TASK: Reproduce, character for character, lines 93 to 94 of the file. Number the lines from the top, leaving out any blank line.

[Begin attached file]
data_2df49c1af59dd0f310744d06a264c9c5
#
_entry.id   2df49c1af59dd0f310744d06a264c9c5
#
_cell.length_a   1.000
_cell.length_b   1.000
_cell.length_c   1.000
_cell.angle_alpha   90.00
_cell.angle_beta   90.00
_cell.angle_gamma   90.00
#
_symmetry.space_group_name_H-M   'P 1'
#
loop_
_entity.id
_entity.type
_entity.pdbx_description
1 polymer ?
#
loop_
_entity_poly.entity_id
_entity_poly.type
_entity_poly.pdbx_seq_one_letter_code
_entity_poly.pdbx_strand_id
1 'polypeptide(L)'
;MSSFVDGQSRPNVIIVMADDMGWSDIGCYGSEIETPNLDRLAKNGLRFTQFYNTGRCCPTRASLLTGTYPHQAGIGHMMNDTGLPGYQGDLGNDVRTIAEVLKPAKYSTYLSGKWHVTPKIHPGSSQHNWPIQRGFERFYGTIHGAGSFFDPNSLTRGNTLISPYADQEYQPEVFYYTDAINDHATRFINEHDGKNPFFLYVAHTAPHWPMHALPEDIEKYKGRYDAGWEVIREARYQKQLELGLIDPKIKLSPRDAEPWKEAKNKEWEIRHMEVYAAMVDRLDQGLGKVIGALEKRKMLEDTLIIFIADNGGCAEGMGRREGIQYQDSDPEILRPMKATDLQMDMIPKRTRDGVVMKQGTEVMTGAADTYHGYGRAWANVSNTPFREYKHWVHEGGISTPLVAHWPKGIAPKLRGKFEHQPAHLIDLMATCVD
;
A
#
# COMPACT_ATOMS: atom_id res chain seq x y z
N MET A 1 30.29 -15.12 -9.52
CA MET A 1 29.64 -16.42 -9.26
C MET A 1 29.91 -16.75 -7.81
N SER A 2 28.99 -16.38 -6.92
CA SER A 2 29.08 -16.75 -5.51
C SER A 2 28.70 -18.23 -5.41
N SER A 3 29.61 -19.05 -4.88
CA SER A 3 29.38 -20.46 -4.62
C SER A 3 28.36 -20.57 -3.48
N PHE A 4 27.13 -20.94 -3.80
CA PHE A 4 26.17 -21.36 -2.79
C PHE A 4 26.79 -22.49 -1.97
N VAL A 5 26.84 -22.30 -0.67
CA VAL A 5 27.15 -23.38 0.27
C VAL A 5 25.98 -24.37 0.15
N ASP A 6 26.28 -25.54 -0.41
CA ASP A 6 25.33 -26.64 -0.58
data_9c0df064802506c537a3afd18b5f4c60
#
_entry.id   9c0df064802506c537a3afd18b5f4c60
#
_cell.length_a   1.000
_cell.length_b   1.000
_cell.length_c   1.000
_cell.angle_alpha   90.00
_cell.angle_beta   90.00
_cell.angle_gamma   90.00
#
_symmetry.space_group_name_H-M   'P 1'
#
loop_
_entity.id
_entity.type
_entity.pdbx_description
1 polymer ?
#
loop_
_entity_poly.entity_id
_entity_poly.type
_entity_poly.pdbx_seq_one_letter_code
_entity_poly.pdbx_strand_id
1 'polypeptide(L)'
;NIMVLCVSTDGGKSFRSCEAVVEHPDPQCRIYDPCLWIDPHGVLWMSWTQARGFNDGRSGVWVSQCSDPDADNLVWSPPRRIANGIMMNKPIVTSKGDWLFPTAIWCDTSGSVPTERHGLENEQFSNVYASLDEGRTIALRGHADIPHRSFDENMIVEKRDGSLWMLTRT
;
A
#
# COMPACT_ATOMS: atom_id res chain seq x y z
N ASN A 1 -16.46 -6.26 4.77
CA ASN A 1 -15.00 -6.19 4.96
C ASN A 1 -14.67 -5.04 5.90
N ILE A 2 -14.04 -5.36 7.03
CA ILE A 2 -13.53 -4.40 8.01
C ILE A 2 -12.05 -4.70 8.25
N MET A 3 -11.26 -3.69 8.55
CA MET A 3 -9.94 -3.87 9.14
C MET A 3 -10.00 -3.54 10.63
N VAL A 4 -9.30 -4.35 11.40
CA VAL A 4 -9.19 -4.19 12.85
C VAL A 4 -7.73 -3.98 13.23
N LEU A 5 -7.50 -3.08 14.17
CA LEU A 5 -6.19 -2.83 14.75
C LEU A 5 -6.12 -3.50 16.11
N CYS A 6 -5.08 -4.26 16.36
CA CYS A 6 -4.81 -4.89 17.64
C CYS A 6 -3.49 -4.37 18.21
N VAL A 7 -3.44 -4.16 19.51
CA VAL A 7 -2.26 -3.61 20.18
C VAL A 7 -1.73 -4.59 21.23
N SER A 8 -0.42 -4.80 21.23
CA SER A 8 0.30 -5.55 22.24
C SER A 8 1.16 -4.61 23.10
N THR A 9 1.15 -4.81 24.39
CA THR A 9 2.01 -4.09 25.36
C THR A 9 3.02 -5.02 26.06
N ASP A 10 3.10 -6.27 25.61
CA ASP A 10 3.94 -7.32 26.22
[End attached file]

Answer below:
N CYS A 6 -5.08 -4.26 16.36
CA CYS A 6 -4.81 -4.89 17.64